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Theatre Preview Print

Cary Players Preview: Thornton Wilder's Masterpiece Our Town Celebrates Everyday Life and All Its Pleasures, Big and Small

January 10, 2003 - Cary, NC:

Our Town, a perennially popular masterpiece of Modern Drama by award-winning American playwright and novelist Thornton Wilder (1897-1975), is the next project of the Cary Players, a new community theater established in September 2001. Company co-founder and artistic director Herman LeVern Jones will stage Wilder's 1938 Pulitzer Prize winning play Jan. 15-18 at the Green Hope High School Theatre in Morrisville, North Carolina.

"What I like absolutely the best about Our Town is the characters and how well crafted they are for the actor," Jones says. "This is, in my opinion, an actor's play, where the characters of Emily and George and Doc Gibbs and his wife and Mr. Webb and his wife are [superb] characters.... It is very challenging and very rewarding for me as a director."

On the surface, Our Town is a simple play that chronicles the high points and low points in a typical American small town, Grover's Corners, New Hampshire, from 1901 to 1913. The play's main characters are two representative families, Dr. Frank and Julia Gibbs (Jack Chapman and Debra Grannan) and Editor Charles and Myrtle Webb (Wilson Pietzch and Carolyn Wallace/Beverly King), whose beautiful bright-eyed children grow up side-by-side, fall in love, and marry. The fact that young George Gibbs (Jeff Maxwell) and Emily Webb (Melissa Maxwell/Lauren Pearce) do not live happily ever after, the reasons they don't, and the effects on both their families is what makes Our Town a great play, a timeless tale that could easily be transposed to 2003.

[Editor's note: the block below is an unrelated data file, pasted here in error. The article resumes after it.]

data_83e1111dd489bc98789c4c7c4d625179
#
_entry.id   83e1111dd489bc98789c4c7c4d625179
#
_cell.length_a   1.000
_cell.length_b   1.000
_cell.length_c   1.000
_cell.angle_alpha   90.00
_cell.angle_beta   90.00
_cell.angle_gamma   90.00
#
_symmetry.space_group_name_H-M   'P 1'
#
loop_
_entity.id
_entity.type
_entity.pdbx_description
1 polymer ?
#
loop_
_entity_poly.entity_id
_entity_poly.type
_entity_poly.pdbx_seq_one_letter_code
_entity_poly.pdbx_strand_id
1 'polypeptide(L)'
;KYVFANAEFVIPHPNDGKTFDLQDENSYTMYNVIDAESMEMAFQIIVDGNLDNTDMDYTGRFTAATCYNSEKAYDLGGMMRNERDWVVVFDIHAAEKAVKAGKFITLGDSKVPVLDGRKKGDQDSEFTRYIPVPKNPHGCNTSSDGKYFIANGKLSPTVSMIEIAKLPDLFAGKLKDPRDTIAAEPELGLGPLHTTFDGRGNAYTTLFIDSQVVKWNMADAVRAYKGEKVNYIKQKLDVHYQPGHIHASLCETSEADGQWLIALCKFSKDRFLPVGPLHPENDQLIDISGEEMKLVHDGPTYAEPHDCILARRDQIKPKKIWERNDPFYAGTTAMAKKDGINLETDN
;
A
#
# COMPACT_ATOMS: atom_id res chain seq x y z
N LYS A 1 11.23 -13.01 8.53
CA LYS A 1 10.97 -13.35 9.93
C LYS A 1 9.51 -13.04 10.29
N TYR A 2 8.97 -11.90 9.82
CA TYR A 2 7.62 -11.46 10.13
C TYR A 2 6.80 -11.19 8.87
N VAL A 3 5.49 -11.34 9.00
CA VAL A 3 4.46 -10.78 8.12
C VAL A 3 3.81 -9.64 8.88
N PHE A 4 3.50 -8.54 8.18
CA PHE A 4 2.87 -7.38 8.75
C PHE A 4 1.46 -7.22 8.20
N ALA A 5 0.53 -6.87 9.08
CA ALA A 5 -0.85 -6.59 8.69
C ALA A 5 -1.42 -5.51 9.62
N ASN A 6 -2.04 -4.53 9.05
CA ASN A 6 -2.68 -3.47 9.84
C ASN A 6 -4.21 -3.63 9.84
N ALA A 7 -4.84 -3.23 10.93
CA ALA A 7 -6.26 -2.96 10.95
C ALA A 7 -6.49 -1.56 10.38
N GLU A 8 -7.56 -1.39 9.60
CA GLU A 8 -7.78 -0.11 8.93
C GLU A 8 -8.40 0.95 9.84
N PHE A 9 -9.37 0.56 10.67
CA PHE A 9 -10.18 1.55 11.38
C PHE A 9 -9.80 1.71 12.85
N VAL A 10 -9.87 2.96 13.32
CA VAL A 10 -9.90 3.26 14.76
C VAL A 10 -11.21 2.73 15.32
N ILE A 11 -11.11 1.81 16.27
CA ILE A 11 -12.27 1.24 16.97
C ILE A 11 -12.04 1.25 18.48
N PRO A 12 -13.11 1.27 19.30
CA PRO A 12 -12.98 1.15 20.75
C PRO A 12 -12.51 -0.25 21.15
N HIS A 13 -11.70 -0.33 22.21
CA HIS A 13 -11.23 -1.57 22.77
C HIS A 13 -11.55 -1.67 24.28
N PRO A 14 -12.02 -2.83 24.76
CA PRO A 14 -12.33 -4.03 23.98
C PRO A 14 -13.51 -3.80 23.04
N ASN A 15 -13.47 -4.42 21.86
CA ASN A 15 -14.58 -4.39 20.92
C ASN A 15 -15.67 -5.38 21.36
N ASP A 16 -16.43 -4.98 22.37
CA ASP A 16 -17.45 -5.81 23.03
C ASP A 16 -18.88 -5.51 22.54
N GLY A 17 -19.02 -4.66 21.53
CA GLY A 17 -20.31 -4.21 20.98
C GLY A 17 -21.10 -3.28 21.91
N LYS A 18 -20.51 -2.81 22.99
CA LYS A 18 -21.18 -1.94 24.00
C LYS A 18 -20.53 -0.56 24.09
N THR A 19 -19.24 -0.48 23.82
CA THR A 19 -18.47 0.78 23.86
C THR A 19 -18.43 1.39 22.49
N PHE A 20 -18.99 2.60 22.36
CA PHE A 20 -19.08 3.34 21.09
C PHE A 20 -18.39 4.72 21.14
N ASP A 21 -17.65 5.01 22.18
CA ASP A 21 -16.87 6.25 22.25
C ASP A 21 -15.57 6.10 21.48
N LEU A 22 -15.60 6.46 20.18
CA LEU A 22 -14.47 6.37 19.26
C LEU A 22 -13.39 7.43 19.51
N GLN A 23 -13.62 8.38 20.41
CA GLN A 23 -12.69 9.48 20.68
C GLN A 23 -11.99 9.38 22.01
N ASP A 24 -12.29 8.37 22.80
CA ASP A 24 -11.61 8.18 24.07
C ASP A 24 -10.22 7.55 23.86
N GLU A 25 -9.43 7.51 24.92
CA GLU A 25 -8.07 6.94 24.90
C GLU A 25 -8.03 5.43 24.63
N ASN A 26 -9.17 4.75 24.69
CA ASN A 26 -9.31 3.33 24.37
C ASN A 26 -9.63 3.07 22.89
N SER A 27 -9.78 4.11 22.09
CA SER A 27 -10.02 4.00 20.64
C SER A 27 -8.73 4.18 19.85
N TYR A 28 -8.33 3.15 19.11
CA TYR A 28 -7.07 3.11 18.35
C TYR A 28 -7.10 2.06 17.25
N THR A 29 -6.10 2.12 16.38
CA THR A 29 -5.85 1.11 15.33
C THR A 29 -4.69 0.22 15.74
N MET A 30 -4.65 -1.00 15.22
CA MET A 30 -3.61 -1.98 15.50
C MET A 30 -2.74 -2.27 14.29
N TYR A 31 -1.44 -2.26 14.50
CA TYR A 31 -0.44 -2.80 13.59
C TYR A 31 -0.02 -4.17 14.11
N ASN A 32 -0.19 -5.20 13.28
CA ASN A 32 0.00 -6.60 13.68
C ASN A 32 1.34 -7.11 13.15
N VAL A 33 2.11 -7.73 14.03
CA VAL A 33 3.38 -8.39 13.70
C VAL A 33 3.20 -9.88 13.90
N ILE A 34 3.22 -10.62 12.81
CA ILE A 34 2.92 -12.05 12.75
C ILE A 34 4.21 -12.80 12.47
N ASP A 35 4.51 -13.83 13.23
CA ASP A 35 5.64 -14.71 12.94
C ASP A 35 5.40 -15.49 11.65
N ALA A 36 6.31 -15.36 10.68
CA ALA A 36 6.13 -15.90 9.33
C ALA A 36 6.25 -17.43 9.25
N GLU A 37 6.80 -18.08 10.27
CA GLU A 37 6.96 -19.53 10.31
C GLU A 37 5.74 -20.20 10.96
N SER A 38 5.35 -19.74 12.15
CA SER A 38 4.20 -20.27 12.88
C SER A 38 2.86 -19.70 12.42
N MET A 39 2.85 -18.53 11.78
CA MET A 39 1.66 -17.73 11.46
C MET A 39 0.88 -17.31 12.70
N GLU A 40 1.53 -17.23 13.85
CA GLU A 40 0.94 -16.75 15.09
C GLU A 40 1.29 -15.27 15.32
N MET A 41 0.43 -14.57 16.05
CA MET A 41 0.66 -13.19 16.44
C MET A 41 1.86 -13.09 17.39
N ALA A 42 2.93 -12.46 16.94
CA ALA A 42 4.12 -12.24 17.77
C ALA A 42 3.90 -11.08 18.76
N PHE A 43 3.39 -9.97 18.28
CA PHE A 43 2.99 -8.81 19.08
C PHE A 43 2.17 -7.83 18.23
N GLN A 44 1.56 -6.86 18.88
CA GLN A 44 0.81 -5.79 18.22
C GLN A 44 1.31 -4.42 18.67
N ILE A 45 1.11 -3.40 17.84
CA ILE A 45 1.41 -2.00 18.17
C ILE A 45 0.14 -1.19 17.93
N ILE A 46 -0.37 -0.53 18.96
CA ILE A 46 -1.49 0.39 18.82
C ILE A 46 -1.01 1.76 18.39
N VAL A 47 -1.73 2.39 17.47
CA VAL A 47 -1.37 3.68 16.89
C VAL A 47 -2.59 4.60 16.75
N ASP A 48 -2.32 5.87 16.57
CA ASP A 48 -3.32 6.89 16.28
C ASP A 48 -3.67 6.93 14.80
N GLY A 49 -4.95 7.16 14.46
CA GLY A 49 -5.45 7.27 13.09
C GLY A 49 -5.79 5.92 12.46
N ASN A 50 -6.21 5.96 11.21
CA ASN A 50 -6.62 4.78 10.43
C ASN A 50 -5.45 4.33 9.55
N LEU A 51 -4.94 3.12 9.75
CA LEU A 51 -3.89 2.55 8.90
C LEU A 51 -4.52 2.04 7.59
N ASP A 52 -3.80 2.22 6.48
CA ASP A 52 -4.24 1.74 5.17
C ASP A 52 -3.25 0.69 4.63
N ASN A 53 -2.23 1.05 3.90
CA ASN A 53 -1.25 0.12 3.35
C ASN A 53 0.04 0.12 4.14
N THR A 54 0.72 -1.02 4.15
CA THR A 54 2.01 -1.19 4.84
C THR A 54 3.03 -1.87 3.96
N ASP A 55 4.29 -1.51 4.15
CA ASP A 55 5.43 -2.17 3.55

Set and lighting designer Neil Williamson, costume designer Margo Schuler, and sound designer Betsy Stables will assist Jones in staging the Cary Players production of Our Town, which also stars Tracy Fulghum as the all-knowing Stage Manager who narrates this poignant cavalcade of small-town life in turn-of-the-century America. The show also features Kurt Benrud as Professor Willard, a role that Herman LeVern Jones played with distinction in PlayMakers Repertory Company artistic director David Hammond's crowd-pleasing revisionist multiracial version of Our Town last April.

Jones says, "Working on Our Town with PlayMakers was a wonderful experience, and my first experience working on a Thornton Wilder piece."

The critically acclaimed African-American actor/director adds that Our Town "is a very powerful vision that Thornton Wilder had about everyday life. He says to us, his audience, that what seems to be mundane is very important, because we are alive and living in these moments. We don't really cherish these moments as fully as we could. I think that Wilder is showing us this part of our lives through the writing of Our Town. Every action, every thought, every emotion is very important."

In addition to co-founding the Cary Players with Dan Martschenko, Jones founded the Herman LeVern Jones Theatre Consultant Agency of Raleigh, North Carolina, a not-for-profit company that produces theatrical productions as the National Ensemble Theatre and sponsors the Southeast Raleigh School of the Arts, which Jones describes as "a training program for young aspiring actors and artists. We are trying to provide an outlet for them in the Southeast Raleigh area," he says.

Jones says, "In Our Town, Wilder asks, 'How do we grow up, and how do we relate to the most important people in our lives?' There's the milkman, there's the paperboy, there's the town drunk, there's the church choir, there's the lady who gossips. These are very important people to us.

"As an audience, our relationship to these characters mirrors our everyday relationship to the people around us," Jones adds. "I think Thornton Wilder has really put this huge mirror on stage, and as we look on stage, we see the reflection of ourselves. How do we relate to marriage? How do we relate to death?"

Jones says, "At the end of this play, Thornton Wilder even goes beyond life. He talks from beyond the grave.... I think that's the most powerful part of this play. What's said at the end of this play is that you get one shot you get one opportunity to live your life. Don't throw that opportunity away, live it. Submerge yourself in [the minutia of everyday life]. Enjoy it. Celebrate it."

The Cary Players present Our Town Wednesday-Friday, Jan. 15-17, at 7 p.m. and Saturday, Jan. 18, at 2 and 8 p.m. in Green Hope High School Theatre, 2500 Carpenter-Upchurch Rd., Morrisville, North Carolina. $15 (group discounts available). 919/836-0866 or tickets@caryplayers.org. http://www.caryplayers.org/newsite/shows.htm.